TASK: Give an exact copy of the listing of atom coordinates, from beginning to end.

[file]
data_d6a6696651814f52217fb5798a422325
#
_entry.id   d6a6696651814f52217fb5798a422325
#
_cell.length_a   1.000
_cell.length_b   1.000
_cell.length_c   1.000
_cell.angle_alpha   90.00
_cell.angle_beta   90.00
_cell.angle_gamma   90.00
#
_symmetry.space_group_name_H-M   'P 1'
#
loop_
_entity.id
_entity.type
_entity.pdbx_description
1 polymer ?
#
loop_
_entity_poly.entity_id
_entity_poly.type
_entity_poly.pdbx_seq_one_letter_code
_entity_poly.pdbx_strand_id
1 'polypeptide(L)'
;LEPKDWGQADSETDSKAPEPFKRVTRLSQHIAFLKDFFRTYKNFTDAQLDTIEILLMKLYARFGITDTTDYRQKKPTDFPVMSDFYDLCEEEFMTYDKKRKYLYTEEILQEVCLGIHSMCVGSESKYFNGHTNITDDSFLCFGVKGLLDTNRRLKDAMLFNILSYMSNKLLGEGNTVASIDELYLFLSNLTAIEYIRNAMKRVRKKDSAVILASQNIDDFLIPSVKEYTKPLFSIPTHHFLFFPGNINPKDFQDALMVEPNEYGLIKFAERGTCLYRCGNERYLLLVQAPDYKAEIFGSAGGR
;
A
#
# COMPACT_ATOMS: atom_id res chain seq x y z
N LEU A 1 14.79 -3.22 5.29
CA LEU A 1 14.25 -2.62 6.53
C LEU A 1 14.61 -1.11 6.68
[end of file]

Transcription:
data_d6a6696651814f52217fb5798a422325
#
_entry.id   d6a6696651814f52217fb5798a422325
#
_cell.length_a   1.000
_cell.length_b   1.000
_cell.length_c   1.000
_cell.angle_alpha   90.00
_cell.angle_beta   90.00
_cell.angle_gamma   90.00
#
_symmetry.space_group_name_H-M   'P 1'
#
loop_
_entity.id
_entity.type
_entity.pdbx_description
1 polymer ?
#
loop_
_entity_poly.entity_id
_entity_poly.type
_entity_poly.pdbx_seq_one_letter_code
_entity_poly.pdbx_strand_id
1 'polypeptide(L)'
;LEPKDWGQADSETDSKAPEPFKRVTRLSQHIAFLKDFFRTYKNFTDAQLDTIEILLMKLYARFGITDTTDYRQKKPTDFPVMSDFYDLCEEEFMTYDKKRKYLYTEEILQEVCLGIHSMCVGSESKYFNGHTNITDDSFLCFGVKGLLDTNRRLKDAMLFNILSYMSNKLLGEGNTVASIDELYLFLSNLTAIEYIRNAMKRVRKKDSAVILASQNIDDFLIPSVKEYTKPLFSIPTHHFLFFPGNINPKDFQDALMVEPNEYGLIKFAERGTCLYRCGNERYLLLVQAPDYKAEIFGSAGGR
;
A
#
# COMPACT_ATOMS: atom_id res chain seq x y z
N LEU A 1 14.79 -3.22 5.29
CA LEU A 1 14.25 -2.62 6.53
C LEU A 1 14.61 -1.11 6.68